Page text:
OBJECTIVE: To investigate the long-term risk of Parkinson disease (PD) after depression and evaluate potential confounding by shared susceptibility to the 2 diagnoses.
METHODS: The nationwide study cohort included 140,688 cases of depression, matched 1:3 using a nested case-control design to evaluate temporal aspects of study parameters (total, n = 562,631). Potential familial coaggregation of the 2 diagnoses was investigated in a subcohort of 540,811 sibling pairs. Associations were investigated using multivariable adjusted statistical models.
RESULTS: During a median follow-up period of 6.8 (range, 0-26.0) years, 3,260 individuals in the cohort were diagnosed with PD. The multivariable adjusted odds ratio (OR) for PD was 3.2 (95% confidence interval [CI], 2.5-4.1) within the first year of depression, decreasing to 1.5 (95% CI, 1.1-2.0) after 15 to 25 years. Among participants with depression, recurrent hospitalization was an independent risk factor for PD (OR, 1.4; 95% CI, 1.1-1.9 for ≥5 vs 1 hospitalization). In family analyses, siblings' depression was not significantly associated with PD risk in index persons (OR, 1.1; 95% CI, 0.9-1.4).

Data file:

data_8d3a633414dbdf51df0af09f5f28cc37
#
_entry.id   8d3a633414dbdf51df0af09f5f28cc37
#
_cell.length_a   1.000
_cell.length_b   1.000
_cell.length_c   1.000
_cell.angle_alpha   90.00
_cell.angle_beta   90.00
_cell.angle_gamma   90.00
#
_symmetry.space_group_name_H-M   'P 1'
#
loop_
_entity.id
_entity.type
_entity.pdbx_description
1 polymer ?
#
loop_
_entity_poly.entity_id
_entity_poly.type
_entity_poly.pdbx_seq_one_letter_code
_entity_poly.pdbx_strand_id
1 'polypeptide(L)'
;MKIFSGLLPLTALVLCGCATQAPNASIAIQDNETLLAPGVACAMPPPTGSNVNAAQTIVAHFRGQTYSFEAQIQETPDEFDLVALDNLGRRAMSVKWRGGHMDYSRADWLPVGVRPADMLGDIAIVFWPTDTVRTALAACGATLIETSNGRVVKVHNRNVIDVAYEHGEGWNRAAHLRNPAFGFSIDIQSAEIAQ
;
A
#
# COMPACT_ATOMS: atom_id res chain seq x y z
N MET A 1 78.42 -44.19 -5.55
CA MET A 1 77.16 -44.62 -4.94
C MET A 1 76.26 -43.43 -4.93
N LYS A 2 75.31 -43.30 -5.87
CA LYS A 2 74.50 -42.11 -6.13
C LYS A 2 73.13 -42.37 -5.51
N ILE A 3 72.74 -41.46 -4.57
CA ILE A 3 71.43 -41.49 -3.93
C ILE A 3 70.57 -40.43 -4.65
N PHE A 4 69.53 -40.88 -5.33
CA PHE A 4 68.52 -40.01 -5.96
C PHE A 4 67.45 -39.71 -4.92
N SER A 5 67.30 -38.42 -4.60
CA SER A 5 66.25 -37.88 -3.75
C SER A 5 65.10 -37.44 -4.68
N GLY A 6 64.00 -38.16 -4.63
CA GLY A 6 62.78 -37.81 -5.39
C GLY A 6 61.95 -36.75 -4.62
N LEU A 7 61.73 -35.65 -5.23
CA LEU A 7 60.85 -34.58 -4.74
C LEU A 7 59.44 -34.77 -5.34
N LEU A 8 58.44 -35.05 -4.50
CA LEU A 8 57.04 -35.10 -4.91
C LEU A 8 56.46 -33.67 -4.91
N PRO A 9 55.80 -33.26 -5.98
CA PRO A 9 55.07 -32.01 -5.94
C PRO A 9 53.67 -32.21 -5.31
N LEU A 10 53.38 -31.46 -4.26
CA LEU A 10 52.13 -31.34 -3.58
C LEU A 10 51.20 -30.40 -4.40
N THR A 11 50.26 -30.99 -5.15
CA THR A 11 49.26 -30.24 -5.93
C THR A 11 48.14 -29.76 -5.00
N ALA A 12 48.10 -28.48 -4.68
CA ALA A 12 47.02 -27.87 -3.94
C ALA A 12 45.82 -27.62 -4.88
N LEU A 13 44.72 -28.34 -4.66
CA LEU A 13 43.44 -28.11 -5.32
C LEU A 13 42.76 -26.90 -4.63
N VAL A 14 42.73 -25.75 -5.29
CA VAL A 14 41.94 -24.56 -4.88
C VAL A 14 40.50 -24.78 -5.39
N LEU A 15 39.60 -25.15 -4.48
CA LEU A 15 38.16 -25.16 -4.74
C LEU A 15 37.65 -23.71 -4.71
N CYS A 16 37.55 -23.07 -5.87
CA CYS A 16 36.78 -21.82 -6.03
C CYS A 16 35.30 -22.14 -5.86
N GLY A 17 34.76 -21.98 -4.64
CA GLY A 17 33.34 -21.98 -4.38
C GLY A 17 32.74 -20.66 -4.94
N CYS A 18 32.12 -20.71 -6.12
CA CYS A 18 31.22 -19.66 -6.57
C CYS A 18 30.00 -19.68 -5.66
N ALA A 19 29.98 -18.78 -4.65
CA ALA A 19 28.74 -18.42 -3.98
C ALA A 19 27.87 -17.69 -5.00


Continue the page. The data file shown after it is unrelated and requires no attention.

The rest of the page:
CONCLUSIONS: The time-dependent effect, dose-response pattern for recurrent depression, and lack of evidence for coaggregation among siblings all indicate a direct association between depression and subsequent PD. Given that the association was significant for a follow-up period of more than 2 decades, depression may be a very early prodromal symptom of PD, or a causal risk factor.
2015. Vol. 84, no 24, 2422-2429 p.